Will the IDF remain in the narrow strip along the southern border of the Gaza Strip (next to Egypt), called the Philadelphia Corrider? If the Israelis remain, Gaza will still be one big prison, according to most observers. In turn, the violence will flare up again and poverty as described above will remain. On the other hand, if the IDF withdraws from the Philadelphia Corrider and hands it over to the Palestinians and Egyptians, a major new reality will be created. The Palestinians may access the world through a border controlled by Egyptians, not Israelis. Potentially, labor can flow to labor markets in The Gulf and Saudi Arabia or elsewhere in the world. This would be new. In this optimistic scenario, the Palestinians will have to decide how they will govern Gaza. Also, will it be a "territory" of the Palestinian National Authority, or will it be the first sovereign territory of the PNA which would presumably be known as Palestine or perhaps "Palestine South" or "Partial Palestine"? As is evident, these are great unknowns, creating great uncertainty.
After disengagement, will basic provisions still be imported from Israel? To date, according to businessmen and government officials, there are no negotiations or discussions on this very essential Palestinian need. And as the above noted statistics on containers moving from Israel to Gaza indicate, Gaza is highly dependent on Israel for most of its basic supplies.
The lack of discussions about disengagement, whether about borders, supplies, or the movement of people, was remarked upon by numerous people. Apparently the southern border and the Philadelphia Corrider are being discussed by Egypt and Israel. But Israel has not yet brought the Palestinians into the discussions. It is said that Muhammad Dahlan, a senior PNA official, is discussing some other security issues with the Israeli security officials. How far these discussions have gone, is not generally known.
- Palestine in General
On the Palestinian side, many were asking if the PNA could sufficiently reorganize and re-equip the Palestinian police so that they can maintain order. This is a relevant concern for all of Palestine, but especially acute for Gaza. Related to this was a political question: Can the PNA President Mahmoud Abbas reform and reorganize Fatah, his political group, so as to help bring order and satisfy people that corruption is being contained and eliminated? Some observers in Gaza were worried that the answer is: No. No, the police and Fatah will not be put in order and the result may be some level of chaos and disorder. On the other hand, others think President Abbas, recently elected in a widely recognized fair election, will be able to bring sufficient order to keep the environment calm.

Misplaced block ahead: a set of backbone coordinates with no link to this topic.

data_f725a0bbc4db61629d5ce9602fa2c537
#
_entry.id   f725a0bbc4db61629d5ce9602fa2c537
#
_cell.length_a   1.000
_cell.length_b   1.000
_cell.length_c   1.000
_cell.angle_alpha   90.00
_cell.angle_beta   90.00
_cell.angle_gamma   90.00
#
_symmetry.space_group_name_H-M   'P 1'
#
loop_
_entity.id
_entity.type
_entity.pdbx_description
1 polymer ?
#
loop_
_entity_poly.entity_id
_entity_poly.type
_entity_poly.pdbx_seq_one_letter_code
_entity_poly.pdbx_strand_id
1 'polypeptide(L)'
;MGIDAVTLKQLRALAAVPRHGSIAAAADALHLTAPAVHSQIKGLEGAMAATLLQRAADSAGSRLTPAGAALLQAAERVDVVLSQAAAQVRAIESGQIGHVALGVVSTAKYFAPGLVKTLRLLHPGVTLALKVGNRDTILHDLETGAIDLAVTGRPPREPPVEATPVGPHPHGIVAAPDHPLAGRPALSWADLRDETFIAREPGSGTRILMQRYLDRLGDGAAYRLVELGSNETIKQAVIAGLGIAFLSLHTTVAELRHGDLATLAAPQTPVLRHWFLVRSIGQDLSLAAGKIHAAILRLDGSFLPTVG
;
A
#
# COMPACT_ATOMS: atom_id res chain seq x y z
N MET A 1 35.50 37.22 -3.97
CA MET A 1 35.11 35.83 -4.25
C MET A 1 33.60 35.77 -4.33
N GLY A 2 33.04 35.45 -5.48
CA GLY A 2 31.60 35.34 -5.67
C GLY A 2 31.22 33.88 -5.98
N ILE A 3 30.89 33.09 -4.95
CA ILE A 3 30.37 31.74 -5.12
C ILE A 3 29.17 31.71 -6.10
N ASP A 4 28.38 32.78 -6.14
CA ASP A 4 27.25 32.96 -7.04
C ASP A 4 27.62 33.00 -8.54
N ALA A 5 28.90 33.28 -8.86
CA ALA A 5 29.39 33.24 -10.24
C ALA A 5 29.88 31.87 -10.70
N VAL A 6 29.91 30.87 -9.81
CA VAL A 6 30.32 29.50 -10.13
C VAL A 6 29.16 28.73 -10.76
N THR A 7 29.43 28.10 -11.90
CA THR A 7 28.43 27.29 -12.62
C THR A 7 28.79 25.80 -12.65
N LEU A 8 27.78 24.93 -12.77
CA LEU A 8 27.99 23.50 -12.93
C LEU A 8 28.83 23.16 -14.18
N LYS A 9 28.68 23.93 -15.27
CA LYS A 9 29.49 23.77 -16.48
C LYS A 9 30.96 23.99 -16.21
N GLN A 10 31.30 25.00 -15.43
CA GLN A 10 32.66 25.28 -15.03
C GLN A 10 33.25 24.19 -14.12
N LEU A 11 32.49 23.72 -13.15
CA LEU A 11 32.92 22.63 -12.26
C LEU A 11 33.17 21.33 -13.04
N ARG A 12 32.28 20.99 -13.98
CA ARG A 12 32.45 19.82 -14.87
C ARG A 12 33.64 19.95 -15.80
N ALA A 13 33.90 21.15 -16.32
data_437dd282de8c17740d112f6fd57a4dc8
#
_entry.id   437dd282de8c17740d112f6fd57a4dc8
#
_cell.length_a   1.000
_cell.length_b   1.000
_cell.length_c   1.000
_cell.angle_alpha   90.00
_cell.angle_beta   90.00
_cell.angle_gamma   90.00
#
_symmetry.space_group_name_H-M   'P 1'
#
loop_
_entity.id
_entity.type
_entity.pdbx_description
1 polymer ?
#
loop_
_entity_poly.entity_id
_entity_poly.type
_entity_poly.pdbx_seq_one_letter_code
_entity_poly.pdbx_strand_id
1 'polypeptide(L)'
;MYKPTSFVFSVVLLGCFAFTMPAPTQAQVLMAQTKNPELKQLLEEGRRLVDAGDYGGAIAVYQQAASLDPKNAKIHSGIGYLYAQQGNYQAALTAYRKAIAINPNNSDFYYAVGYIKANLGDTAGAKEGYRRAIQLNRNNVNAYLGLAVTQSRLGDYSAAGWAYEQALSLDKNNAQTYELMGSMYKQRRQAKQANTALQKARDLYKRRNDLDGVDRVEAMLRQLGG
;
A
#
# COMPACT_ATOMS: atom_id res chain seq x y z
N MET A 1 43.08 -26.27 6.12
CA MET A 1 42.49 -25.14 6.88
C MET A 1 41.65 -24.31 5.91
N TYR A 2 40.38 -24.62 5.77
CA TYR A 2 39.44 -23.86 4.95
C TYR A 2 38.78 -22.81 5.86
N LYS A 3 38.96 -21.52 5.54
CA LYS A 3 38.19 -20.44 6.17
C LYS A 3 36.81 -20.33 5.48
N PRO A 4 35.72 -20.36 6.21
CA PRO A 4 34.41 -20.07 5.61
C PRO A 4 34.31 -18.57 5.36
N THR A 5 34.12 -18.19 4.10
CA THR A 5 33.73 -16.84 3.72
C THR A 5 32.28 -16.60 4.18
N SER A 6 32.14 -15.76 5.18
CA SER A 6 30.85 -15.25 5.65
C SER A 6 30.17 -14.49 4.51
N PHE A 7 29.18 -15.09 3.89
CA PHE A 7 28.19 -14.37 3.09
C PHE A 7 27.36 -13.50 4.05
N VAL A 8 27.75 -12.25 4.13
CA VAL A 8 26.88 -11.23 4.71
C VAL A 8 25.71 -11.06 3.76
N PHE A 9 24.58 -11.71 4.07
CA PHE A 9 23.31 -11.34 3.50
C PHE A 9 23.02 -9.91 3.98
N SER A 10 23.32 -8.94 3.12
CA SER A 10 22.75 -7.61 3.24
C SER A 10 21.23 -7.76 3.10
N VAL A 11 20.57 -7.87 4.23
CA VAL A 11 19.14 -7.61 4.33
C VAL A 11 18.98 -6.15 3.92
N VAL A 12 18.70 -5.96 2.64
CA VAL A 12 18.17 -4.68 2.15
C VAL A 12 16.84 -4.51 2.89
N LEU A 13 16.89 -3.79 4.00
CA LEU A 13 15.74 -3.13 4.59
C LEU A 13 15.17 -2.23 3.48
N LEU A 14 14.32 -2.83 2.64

Hamas has gained strength in Gaza. It has also gained support in the West Bank, but to a lesser extent. Some people respect its social services, honesty (as compared to other groups' corruption), and its role in pushing the Israelis out of Gaza. Now people ask what role it will play, given the many different scenarios listed above. Will it continue to use violence? In the municipalities it controls, will it govern well? Will international donors cooperate with municipalities where Hamas has control? Will it become an ordinary political party? Will it join a Palestinian government that wants to negotiate with Israel? Will it do well, perhaps win, in the parliamentary elections now slated for July 16, 2005? If it wins a majority, or even a plurality, how will it relate to President Abbas who comes from senior Fatah leadership? Again unknowns and uncertainty.
There is uncertainty about legislative elections. Will they be held on July 16, 2005, or will they be delayed so Fatah will have more time to reorganize? The shape of the elections is also not yet certain. Will the majority of seats (60-70%) be chosen in electoral districts, presumably corresponding to governorates, the balance being chosen proportionately from national tickets? Or, will the balance be 50% from districts and 50% proportional? Interestingly, I heard a couple of observers say that Hamas is seeking a few Christians to run on its proportional ticket.
I naturally heard many assessments of President Abbas' performance. While some are critical, generally people were positive - to varying degrees - about what he has done so far. Certainly, the majority wishes him well, because what he does in the next few months will impact their welfare and futures. The biggest question, and thus uncertainty, was: Will Israeli Prime Minister Sharon help him? During my trip, many people observed that President Abbas is seriously attempting to quell the Palestinian side of the violence. But they quickly observe that this major effort - for which President Abbas pays a price - is not reciprocated in a significant way by Prime Minister Sharon. They say the number of prisoners released - a major issue - is minimal and the closure regime - the severe limits on Palestinian moment - has not been lifted or even reduced in its severity. These observers would always add: President Abbas needs some substantive Israeli actions or gestures on these issues. Otherwise, he may not survive politically or otherwise.
- American Near East Refugee Aid
- To learn more about ANERA, please visit http://www.anera.org/.